U.S. Race Track Industry Horse SWOT

Excerpt from SWOT :

Because of the rapid depreciation rate it is virtually impossible for a middle-class individual to afford a race horse. Because the recent decades have not brought forward a certain winner, people have started to feel that the sport will never regain its glory. The individuals who were mainly interested in the gambling feature have come across more moderns methods of gambling and have lost interest in what seems to be a dying sport (Hereth & Talbott, 1993).

Horse racing truly is a glorious sport, but because of the lack of support it got in the last few decades it is unlikely to ever recover from the sphere of anonymity it entered. While animal care was not a matter of extreme importance in the first half of the twentieth century, it does not seem illogical that race horses from the period broke record after record, as most were probably forced to do so with no regard to their health.

Horse racing has a long history and even though it had lost reputation in the last decades it is still remembered and appreciated as one of the most interactive methods of gambling. Many people become addicted not only because of the finances they hoped to win through betting at the game, but also through admiring the animals on display there for their personal satisfaction. Evan Shipman and Ernest Hemingway are only two of the influential figures of the twentieth century who were devoted to gambling on horse racing and to valuing horses in their entire splendor (Robert, 2003).

Works cited:

1. Cohen, K. "Well Calculated for the Farmer: Thoroughbreds in the Early National Chesapeake, 1790-1850," The Virginia Magazine of History and Biography 115.3 (2007)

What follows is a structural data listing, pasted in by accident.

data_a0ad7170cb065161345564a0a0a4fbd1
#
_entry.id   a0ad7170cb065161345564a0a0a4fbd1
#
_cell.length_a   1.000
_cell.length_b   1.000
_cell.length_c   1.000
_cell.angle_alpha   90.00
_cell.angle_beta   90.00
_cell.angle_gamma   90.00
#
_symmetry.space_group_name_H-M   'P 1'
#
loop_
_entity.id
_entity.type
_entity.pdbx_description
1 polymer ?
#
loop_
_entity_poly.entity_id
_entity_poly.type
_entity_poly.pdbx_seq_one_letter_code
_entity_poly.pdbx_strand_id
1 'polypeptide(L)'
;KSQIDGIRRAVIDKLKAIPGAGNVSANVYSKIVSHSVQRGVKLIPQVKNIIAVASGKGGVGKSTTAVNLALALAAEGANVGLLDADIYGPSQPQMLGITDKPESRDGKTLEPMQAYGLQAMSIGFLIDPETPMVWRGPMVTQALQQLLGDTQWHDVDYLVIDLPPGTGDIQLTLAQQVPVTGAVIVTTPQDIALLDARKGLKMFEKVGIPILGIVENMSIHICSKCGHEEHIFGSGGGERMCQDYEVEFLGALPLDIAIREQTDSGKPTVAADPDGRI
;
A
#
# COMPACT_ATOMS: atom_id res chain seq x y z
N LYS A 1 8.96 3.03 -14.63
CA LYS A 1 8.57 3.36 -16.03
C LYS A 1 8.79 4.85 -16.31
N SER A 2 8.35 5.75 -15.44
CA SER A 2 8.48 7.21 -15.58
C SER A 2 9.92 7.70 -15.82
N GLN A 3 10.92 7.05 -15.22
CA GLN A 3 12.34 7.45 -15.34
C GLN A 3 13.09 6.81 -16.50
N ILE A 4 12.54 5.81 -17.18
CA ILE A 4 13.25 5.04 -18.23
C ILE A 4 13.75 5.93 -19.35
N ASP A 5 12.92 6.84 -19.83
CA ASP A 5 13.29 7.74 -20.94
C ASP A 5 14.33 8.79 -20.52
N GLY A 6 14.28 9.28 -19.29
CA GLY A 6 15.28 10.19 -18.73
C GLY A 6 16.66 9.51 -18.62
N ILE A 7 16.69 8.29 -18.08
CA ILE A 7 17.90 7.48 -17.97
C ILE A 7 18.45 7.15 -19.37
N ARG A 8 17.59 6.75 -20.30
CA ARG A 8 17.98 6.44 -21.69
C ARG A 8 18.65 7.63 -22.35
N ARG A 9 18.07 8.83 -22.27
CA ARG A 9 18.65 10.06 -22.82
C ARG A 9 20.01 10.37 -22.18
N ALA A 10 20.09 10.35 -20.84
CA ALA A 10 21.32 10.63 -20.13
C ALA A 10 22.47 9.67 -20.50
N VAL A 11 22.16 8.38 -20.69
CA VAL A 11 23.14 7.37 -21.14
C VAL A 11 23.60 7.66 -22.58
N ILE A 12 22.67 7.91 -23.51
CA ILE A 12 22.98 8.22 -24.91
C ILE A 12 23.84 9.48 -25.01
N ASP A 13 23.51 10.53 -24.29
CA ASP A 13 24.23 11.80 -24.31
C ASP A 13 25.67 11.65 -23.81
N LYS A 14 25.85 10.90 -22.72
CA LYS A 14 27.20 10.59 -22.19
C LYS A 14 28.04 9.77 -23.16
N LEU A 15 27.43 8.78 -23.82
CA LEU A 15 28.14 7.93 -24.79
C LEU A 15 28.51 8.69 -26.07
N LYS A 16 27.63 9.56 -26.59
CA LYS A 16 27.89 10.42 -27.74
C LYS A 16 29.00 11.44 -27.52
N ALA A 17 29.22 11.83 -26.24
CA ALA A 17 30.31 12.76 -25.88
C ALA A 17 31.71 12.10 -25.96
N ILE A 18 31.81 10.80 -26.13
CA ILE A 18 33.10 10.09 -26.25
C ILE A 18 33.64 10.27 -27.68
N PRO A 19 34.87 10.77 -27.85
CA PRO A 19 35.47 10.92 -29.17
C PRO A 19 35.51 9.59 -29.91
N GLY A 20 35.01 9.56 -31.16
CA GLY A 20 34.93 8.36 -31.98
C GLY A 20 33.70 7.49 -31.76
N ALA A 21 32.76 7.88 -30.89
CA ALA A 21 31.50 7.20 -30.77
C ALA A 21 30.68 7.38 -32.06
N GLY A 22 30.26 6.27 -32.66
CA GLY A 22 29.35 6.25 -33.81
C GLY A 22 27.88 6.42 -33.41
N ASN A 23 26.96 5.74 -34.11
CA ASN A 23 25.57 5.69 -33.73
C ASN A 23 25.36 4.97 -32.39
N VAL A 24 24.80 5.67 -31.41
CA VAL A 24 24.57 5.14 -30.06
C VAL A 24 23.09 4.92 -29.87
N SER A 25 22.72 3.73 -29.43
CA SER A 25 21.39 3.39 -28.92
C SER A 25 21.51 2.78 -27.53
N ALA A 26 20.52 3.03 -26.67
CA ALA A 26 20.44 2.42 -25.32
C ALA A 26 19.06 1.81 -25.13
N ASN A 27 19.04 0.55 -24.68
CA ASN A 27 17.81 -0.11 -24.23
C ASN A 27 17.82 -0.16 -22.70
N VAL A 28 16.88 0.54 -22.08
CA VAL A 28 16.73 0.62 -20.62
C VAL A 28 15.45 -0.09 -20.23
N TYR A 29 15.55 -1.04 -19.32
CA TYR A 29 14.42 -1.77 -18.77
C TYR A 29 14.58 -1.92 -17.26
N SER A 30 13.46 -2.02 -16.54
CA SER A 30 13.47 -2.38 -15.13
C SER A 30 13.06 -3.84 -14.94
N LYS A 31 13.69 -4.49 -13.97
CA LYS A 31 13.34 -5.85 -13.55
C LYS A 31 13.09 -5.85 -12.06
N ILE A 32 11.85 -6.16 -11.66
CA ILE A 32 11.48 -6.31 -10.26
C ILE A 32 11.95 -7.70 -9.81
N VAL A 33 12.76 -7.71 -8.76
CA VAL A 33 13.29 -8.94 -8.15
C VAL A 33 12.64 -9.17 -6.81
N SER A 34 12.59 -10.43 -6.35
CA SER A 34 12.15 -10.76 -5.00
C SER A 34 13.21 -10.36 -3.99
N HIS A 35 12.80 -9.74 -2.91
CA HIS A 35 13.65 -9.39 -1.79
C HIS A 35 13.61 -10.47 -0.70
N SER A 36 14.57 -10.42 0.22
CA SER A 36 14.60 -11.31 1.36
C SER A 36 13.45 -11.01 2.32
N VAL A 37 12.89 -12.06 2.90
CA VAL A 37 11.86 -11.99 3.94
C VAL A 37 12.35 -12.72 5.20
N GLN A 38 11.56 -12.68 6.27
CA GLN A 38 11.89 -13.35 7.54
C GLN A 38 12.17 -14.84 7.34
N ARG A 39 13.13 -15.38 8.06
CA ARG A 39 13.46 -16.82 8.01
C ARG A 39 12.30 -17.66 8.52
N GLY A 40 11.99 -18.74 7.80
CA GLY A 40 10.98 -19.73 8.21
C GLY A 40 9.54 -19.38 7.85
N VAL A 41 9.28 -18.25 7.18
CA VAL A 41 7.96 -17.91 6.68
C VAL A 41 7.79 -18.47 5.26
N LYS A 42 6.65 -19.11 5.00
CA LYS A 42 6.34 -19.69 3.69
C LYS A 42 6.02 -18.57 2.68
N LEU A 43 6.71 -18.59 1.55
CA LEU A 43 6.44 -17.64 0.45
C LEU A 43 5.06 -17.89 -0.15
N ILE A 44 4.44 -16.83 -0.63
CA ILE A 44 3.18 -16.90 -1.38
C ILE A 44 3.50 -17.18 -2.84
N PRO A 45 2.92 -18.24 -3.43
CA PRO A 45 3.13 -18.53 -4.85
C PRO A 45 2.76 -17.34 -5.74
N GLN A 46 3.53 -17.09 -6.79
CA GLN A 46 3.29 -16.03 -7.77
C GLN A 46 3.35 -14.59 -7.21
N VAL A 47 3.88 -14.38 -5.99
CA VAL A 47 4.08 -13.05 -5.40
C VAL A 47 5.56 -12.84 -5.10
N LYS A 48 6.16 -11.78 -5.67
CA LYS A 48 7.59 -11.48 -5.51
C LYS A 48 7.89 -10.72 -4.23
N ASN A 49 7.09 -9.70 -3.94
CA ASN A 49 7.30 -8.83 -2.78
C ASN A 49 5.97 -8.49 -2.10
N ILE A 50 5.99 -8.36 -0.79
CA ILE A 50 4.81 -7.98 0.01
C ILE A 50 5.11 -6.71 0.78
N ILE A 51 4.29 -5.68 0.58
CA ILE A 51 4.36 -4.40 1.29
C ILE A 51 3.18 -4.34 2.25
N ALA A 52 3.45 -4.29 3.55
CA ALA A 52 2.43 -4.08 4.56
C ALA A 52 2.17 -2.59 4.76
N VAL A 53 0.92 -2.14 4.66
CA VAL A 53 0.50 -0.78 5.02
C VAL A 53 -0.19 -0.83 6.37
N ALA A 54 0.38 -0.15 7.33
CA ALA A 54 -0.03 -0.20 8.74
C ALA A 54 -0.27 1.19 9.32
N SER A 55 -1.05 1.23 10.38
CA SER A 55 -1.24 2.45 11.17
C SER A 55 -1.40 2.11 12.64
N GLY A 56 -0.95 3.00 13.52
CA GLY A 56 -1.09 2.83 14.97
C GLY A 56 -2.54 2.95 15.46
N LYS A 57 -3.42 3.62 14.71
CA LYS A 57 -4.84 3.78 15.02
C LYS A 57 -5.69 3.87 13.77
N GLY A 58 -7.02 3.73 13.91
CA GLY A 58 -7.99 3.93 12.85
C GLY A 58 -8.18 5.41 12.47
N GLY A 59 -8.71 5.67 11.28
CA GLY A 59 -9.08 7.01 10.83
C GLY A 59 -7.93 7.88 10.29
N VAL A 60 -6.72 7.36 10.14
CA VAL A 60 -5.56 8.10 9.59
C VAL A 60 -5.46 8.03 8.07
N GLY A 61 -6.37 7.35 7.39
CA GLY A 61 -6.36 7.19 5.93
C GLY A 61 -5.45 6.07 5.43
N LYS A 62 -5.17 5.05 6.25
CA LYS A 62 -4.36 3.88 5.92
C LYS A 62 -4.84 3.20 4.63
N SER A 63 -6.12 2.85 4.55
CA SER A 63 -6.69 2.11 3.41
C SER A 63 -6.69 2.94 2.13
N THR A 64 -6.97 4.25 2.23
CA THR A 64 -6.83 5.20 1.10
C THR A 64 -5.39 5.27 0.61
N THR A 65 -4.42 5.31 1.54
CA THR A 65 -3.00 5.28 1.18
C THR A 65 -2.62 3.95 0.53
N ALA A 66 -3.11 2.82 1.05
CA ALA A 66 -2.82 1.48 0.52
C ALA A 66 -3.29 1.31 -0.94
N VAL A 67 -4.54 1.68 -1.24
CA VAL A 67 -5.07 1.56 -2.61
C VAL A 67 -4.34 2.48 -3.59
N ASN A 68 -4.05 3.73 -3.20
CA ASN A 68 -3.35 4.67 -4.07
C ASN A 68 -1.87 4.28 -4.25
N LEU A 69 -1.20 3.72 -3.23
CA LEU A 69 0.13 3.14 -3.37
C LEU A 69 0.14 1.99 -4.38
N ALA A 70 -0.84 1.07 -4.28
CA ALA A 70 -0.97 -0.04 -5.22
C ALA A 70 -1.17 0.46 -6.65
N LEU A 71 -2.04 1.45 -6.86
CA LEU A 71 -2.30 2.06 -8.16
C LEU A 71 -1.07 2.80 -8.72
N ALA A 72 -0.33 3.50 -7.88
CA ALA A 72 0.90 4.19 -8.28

2. Gramm, M.C. Mckinney, N. Owens, DH R. Matt E. "What Do Bettors Want? Determinants of Pari-Mutuel Betting Preference," The American Journal of Economics and Sociology 66.3 (2007)

3. Hereth, R.H. Talbott, J.C. "Economic and Tax Implications of Thoroughbred Racing," Journal of Accountancy 176.5 (1993)

4. Robert, R. "Evan Shipman: Friend and Foil," The Hemingway Review 23.1 (2003)

5. "HORSE RACING HISTORY."…

Sources Used in Document:

Works cited:

1. Cohen, K. "Well Calculated for the Farmer: Thoroughbreds in the Early National Chesapeake, 1790-1850," The Virginia Magazine of History and Biography 115.3 (2007)

2. Gramm, M.C. Mckinney, N. Owens, DH R. Matt E. "What Do Bettors Want? Determinants of Pari-Mutuel Betting Preference," The American Journal of Economics and Sociology 66.3 (2007)

3. Hereth, R.H. Talbott, J.C. "Economic and Tax Implications of Thoroughbred Racing," Journal of Accountancy 176.5 (1993)

4. Robert, R. "Evan Shipman: Friend and Foil," The Hemingway Review 23.1 (2003)

Cite This SWOT:

"U S Race Track Industry Horse" (2010, September 27) Retrieved May 25, 2019, from
https://www.paperdue.com/essay/us-race-track-industry-horse-8214

"U S Race Track Industry Horse" 27 September 2010. Web.25 May. 2019. <
https://www.paperdue.com/essay/us-race-track-industry-horse-8214>

"U S Race Track Industry Horse", 27 September 2010, Accessed.25 May. 2019,
https://www.paperdue.com/essay/us-race-track-industry-horse-8214